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IRs will boost many industries, but favourable policies are lacking: KTO chief
Karen Yue, Seoul, July 1, 2013
 

THE integrated resort (IR) model would benefit multiple industries across South Korea, but government opposition to the construction of tourism facilities still posed a hurdle, said Korea Tourism Organization (KTO) president, Charm Lee.

 

Speaking to TTG Asia e-Daily at the Korea MICE Expo 2013 last week, Lee said: “In terms of tourism, we see Singapore as a role model. An example we are following is Singapore’s courtship of international associations, encouraging them to base their Asian offices there, which in turn drives more association meetings to the city. Our most recent achievement in this direction is the Green Climate Fund’s establishment of its headquarters in Incheon’s Songdo City.

 

“Singapore’s success with the IR model is also something we can emulate. A single IR, through its MICE facilities, gaming, theme park, shopping outlets and accommodation, will supply the destination with large infrastructure to capture mega events, and that in turn brings business to the taxi companies, retailers, medical specialists when travellers have their health checked, and IT companies when delegates purchase the latest local gadgets.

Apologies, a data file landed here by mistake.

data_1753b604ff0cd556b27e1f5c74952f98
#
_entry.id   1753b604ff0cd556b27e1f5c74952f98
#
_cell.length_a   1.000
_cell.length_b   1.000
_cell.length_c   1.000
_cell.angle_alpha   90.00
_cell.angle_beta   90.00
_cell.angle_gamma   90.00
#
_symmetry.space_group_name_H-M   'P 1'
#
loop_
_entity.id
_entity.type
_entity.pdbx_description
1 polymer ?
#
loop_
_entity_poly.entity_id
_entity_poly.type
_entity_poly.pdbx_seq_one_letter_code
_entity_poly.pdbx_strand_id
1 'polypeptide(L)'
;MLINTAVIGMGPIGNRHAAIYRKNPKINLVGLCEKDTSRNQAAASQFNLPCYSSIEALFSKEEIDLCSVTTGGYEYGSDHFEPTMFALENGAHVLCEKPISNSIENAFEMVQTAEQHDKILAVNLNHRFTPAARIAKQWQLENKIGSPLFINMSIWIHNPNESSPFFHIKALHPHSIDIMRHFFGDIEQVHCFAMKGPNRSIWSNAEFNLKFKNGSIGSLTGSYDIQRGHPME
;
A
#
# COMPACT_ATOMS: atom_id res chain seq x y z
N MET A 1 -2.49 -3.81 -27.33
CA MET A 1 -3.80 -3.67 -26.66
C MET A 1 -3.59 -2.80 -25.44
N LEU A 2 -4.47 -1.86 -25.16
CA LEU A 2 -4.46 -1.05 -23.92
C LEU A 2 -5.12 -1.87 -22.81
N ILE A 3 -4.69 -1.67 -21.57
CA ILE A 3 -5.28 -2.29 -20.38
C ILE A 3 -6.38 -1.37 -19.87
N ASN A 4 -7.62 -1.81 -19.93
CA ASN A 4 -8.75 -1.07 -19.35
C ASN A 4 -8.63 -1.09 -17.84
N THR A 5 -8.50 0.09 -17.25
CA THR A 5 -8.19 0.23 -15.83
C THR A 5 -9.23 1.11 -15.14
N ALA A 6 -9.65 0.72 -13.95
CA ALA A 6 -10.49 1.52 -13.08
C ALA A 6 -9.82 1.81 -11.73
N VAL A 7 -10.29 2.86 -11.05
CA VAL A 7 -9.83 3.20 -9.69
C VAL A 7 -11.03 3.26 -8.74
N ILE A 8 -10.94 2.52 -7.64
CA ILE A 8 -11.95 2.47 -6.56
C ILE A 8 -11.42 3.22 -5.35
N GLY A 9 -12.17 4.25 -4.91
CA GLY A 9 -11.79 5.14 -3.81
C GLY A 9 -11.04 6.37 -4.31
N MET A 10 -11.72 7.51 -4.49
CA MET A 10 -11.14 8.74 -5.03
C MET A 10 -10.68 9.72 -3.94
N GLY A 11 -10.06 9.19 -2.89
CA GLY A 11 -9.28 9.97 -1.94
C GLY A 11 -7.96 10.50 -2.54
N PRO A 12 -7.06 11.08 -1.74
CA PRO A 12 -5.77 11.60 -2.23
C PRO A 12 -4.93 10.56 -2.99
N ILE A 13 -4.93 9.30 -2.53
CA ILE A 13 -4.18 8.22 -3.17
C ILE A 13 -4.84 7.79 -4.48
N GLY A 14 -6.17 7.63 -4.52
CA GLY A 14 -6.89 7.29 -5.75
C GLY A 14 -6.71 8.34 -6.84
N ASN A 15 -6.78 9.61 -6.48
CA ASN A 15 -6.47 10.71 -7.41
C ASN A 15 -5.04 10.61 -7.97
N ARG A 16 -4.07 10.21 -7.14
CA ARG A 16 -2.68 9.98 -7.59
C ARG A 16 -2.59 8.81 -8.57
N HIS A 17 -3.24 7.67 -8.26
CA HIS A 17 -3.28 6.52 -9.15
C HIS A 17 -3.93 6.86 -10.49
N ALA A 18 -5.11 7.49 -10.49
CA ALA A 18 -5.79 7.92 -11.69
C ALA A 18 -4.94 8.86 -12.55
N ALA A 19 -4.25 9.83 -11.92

“If Singapore, with its limited land, can work this model so well, South Korea can do even better because we have lots of land to support the required scale of such infrastructure and we enjoy a more central location on the world map,” he explained.

 

What is lacking, acccording to Lee, is a favourable licensing environment.

 

“It isn’t just gaming that some authorities are objecting (to). Hotels are also regarded by some as frivolous, as a place to play (in), so building permits are difficult to obtain and taxes are prohibitive for developers. It is far easier to secure a permit to build a department store than a hotel,” said Lee.

 

He added that KTO had been working hard to change the mindset of government agencies through regular open dialogues and hosting the annual Korea MICE Expo.

 

Although the tourism sector lacked the lobbying muscle of major industries, there had been progress, as “evident in the government’s recognition that tourism is one of the key economic pillars”, Lee pointed out.

 

 
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